On Rohmer.

I came late to Éric Rohmer, having initially, and somewhat naively, written him off as a minor element of the Nouvelle Vague next to Jean-Luc Godard and Francois Truffaut. How wrong was I. His is arguably the most consistent oeuvre of any of the Cahiers Five, or indeed, pretty much any filmmaker next to Robert Bresson and Stanley Kubrick, or Jacques Tati.

It was a winter spent in the company of Potemkine’s lovingly-prepared collection of Rohmer’s entire filmography that finally brought me around to him. Nobody seems to capture space or atmosphere quite like him, with the movement of the seasons and the changing Parisian landscape of the era in which he worked (consistently from the late 1960s through to just prior to his death in 2010) projected with the slight touch of a master filmmaker.

Ahead of a trip to Paris I’ve been revisiting a number of favourites. Les nuits de la pleine lune, my favourite Rohmer movie, might just be the great love letter to the city. It tells of a young woman torn between the place she loves and the man she loves, with a new life in one of the new towns that surround La Ville Lumière proving bland and uninspiring to our increasingly lonely protagonist. The later Rendezvous in Paris, from 1995, compiles three tales of chance and romance in the city, and harks back to the director’s first Moral Tale, The Bakery Girl of Monceau. Simplicity is the key here, with often convoluted tales expressed in uncomplicated ways. Rohmer anchors these tales in basic human emotion.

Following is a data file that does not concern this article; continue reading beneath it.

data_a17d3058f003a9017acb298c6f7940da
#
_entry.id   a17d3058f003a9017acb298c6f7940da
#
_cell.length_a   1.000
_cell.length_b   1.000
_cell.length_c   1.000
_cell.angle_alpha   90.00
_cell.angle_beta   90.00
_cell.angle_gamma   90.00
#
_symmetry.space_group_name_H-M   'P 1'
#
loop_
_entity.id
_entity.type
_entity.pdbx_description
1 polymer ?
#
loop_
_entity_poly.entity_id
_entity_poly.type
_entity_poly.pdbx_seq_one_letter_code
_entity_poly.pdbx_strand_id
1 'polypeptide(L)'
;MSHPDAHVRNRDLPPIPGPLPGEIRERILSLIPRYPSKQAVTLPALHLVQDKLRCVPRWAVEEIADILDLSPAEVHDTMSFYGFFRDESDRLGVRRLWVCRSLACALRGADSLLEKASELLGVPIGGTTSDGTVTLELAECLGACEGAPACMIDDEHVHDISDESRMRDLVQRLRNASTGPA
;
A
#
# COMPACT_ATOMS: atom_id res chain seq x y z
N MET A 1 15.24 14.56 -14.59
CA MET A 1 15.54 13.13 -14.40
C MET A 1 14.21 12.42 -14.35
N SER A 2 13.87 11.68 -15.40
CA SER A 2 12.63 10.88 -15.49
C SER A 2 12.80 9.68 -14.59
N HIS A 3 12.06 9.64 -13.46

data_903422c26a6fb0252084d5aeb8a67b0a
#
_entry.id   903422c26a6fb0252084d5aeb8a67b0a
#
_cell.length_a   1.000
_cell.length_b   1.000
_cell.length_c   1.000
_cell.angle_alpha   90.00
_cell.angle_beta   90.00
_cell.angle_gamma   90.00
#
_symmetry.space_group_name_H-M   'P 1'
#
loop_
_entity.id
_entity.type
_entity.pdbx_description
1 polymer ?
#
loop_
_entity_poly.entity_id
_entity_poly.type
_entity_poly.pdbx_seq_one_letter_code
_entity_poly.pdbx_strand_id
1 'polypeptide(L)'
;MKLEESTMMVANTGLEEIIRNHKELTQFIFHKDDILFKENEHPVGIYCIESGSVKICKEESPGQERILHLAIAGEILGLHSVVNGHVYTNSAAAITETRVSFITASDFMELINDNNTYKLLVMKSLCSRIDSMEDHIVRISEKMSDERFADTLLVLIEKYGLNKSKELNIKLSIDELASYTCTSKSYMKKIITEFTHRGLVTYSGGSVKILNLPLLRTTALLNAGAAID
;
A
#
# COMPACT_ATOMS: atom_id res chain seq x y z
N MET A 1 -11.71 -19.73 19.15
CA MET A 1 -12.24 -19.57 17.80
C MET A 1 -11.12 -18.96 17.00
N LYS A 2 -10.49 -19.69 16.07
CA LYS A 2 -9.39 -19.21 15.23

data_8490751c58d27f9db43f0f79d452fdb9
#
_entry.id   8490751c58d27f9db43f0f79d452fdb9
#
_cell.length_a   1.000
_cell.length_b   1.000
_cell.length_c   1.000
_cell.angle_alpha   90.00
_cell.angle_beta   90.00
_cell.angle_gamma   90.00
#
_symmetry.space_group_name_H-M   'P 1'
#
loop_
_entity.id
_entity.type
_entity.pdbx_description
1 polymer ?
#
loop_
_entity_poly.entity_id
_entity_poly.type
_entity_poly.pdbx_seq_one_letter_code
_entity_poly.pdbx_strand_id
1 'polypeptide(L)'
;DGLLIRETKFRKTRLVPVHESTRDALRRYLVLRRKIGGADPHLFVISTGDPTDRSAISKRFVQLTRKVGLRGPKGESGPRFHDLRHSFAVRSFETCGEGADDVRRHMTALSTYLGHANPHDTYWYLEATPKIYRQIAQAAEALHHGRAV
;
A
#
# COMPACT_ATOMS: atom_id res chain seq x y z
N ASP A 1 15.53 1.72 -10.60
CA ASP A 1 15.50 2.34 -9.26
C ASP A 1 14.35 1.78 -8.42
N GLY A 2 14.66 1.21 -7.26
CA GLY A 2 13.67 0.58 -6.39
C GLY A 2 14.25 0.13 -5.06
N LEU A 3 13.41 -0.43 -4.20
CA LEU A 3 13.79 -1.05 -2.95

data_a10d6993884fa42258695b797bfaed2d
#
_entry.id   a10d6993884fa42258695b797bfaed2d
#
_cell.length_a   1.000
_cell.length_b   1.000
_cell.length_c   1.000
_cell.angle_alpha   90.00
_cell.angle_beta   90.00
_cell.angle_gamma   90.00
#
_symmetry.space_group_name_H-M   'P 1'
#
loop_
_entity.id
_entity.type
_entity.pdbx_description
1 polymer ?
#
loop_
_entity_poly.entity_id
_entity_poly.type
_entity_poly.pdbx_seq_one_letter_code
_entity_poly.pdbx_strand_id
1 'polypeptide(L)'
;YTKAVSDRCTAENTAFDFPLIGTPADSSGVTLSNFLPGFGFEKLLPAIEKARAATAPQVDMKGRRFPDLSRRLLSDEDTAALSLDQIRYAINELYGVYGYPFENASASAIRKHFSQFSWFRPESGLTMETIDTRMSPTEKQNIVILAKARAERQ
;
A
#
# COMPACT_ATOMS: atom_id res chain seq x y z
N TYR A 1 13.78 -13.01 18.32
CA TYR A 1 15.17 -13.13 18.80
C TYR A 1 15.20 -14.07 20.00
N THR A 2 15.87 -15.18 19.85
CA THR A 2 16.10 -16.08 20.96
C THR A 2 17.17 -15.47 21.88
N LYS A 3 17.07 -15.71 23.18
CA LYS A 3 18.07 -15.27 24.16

It’s not just Paris and its outliers that the filmmaker captures so well; his beach films (A Summer’s Tale, Pauline à la plage) are the stuff of filmic legend, while in pictures such as Four Adventures Of Reinette and Mirabelle, Claire’s Knee andThe Tree, the Mayor and the Mediatheque Rohmer turns his gaze toward the provincial countryside of France to similarly compelling effect. Again, these tales are ground in beautifully expressed tales of simple humanity, and centred around unusual, quirky beings that make for compulsive viewing.

The work of Éric Rohmer is an absolute gift to cinema. One could do little better than to allow themselves to get lost in his movies.

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